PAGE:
Looking to go macabre in your wearables? Check out Tikker: your own personal death watch!
This nifty new gadget received a nice profile over at The Atlantic yesterday, and it purports to perform the supernatural: counting down the years, months, weeks, days, hours and seconds until you DIE.
In truth, the smart watch is not really all that creepy. It doesn’t forecast that day you choke on a ham sandwich (one too many, I knew it!) or get run over by a bus while looking at your Tikker. After purchasing, new users are required to fill out a form about their health factors, including age, dietary intake, exercise and other risks that could impact their date of death. From this information, Tikker creates a customized estimation of the date they’re bound to kick the bucket.
So, for only $59, you could be constantly aware of the day you’re supposed to die, based on imperfect and incomplete estimations accrued from other human’s health profiles. Sounds a little needlessly depressing and useless, right?
The Tikker folks would be to differ. From their website:
“All we have to do is learn how to cherish the time and the life that we have been given, to honor it, suck the marrow from it, seize the day and follow our hearts. And the best way to do this is to realize that seconds, days and years are passing never to come again. And to make the right choices.
Anger or forgiveness? Tic-toc. Wearing a frown or a smile? Tic-toc. Happy or upset? Tic-toc.
THAT’S WHY WE’VE CREATED Tikker, the death watch that counts down your life, just so you can make every second count.”
By being aware of your own mortality wasting away in real-time, you will become inspired to live life to the fullest, checking off all those wonderful things on your bucket list before your time is up. Sort of makes sense now, right?
Here are some thoughts about the least existential smart watch on the market today:
– Death has always been the ultimate inspiration to live and live fully; it’s why bucket lists were invented in the first place. As is evidenced by Tikker’s website, “following your passion” has become a popular requisite to a meaningful life–there are multiple references to Steve Jobs’ now infamous Stanford commencement address, imploring the impressionable audience to not settle for anything less than doing what they love. What’s interesting is that the entire idea of “following your passion” is a relatively new phenomenon. Harvard Business Review posted an excellent write-up on how the phrase “follow your passion” started to appear in the English language with increasing regularity in the 1990’s, followed by an explosion in the 2000’s and how that has affected Millennial’s career attitudes and prospects.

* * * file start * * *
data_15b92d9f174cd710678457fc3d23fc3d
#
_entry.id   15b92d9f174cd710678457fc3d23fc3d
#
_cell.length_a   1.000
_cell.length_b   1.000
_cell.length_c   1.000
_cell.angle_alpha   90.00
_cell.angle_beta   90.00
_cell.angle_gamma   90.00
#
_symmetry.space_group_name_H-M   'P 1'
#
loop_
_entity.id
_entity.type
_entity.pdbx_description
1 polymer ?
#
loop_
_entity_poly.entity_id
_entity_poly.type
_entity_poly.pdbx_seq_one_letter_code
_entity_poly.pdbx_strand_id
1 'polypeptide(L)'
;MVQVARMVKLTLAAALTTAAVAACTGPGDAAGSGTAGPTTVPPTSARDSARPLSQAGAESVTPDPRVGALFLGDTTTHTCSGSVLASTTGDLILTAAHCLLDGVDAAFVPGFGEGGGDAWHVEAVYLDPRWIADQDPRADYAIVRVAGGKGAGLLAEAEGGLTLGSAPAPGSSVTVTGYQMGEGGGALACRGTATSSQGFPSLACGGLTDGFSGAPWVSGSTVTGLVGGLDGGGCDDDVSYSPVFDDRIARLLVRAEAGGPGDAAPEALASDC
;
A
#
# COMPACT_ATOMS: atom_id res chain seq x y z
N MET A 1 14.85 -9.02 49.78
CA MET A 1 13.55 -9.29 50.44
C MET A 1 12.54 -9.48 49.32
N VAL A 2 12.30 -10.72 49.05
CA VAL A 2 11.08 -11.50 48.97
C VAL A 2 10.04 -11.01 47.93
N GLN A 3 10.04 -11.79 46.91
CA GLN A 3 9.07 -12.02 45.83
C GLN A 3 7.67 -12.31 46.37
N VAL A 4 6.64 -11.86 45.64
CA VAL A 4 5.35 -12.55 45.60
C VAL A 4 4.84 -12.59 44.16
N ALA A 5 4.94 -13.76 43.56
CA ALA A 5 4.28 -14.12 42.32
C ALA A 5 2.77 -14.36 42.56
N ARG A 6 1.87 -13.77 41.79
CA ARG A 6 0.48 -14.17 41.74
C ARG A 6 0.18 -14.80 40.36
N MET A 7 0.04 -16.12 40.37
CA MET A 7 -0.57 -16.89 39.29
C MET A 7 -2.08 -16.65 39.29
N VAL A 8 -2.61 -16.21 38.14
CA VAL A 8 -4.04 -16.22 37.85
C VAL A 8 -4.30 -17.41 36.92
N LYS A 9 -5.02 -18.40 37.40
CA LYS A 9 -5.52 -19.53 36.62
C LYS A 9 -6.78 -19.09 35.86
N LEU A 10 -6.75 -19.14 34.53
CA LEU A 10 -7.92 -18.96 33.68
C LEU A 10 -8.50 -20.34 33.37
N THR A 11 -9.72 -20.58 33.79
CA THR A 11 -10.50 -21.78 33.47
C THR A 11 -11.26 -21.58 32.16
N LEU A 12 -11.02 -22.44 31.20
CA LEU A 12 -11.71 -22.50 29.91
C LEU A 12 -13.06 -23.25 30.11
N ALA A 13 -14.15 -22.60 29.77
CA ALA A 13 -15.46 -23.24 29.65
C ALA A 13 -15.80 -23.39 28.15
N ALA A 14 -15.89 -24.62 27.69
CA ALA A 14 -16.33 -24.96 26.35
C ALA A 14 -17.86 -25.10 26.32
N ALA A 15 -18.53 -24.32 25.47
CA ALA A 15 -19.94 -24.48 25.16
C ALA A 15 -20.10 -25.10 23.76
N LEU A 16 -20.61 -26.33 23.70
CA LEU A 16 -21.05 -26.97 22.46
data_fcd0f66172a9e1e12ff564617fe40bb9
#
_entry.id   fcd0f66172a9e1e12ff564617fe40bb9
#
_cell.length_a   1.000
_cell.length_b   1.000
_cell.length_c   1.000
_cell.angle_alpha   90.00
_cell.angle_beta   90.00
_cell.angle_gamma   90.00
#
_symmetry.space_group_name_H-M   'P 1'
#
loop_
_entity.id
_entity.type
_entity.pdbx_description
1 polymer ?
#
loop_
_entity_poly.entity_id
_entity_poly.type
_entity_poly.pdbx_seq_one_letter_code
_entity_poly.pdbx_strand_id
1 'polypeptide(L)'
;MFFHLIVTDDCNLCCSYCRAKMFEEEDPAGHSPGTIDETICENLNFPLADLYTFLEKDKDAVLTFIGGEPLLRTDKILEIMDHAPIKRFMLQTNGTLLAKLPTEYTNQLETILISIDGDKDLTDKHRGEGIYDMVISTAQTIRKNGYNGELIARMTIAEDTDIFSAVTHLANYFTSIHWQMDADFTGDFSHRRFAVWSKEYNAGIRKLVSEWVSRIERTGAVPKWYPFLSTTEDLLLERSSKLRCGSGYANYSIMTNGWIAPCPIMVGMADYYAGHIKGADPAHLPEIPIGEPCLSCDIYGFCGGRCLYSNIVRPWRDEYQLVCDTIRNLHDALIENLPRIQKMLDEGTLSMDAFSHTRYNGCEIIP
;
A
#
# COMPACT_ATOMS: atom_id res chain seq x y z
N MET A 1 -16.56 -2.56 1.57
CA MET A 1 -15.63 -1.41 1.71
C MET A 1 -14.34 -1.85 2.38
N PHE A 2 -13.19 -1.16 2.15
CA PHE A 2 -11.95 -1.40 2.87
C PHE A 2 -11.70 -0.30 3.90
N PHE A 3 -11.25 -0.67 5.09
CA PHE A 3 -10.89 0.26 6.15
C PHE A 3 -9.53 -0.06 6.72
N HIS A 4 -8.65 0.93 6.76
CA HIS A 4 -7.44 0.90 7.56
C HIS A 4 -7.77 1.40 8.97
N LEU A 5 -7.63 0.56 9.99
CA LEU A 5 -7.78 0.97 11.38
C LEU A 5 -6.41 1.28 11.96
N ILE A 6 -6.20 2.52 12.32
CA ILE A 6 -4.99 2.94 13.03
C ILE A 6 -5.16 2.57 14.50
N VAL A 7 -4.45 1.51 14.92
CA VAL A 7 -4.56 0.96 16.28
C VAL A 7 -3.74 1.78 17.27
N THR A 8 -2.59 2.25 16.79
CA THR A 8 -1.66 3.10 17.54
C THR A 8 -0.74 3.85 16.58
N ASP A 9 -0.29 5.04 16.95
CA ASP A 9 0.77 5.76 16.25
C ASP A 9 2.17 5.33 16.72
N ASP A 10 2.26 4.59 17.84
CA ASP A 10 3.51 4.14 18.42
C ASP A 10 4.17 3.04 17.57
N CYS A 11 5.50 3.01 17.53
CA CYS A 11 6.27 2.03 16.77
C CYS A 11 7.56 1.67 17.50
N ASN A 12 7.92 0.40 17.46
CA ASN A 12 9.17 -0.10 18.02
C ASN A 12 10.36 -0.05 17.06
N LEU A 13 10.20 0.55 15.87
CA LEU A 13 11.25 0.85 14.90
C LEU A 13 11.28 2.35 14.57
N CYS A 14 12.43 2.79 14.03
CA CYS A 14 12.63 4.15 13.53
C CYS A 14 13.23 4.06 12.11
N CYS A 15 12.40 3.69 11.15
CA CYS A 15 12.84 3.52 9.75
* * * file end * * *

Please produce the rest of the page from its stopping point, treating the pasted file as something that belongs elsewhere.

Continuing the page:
– I can see an integration with Google Glass right around the corner, letting you literally stare death in the face at all times.
– Tikker will sell, but not due to the high-minded aspirations for which it was created, I think. Say you’re at a party and you see someone wearing a Tikker (and you don’t know what it was because you’re not part of the intellectual 1% that reads this blog). You ask this person “That’s an interesting looking watch. What is it?” The stranger proceeds to say “This is a Tikker. It is always counting down the seconds until my death, so I can be constantly reminded about how precious life is and that I need to live every day like it was my last…” sounds a little douchey, no? I can see these being bought by self-interested snobs who wear it just so that they can say that line to random people, or by Owen Wilson from You, Me and Dupree.
– Does the date on which you’re supposed to die change if you change your lifestyle? If you start sleeping more, will the date get bumped up by a couple months? Does this work in real-time? Like, if I eat a bacon cheeseburger for lunch, can I literally watch as my lifespan decreases by 48 seconds? That would be HILARIOUS/really disturbing.
– In A History of the Future in 100 Objects, author Adridan Hon predicts that the next largescale and successful social network will be one that feeds into quasi-religious/philosophical needs among users; it will help people find meaning within their own life through their social connections, and those struggling with personal aspects/demons can immediately find support. I wonder if Tikker is a foreshadowing of integrations between technology and spiritual fulfillment.
(Wait… nevermind. That already exists.)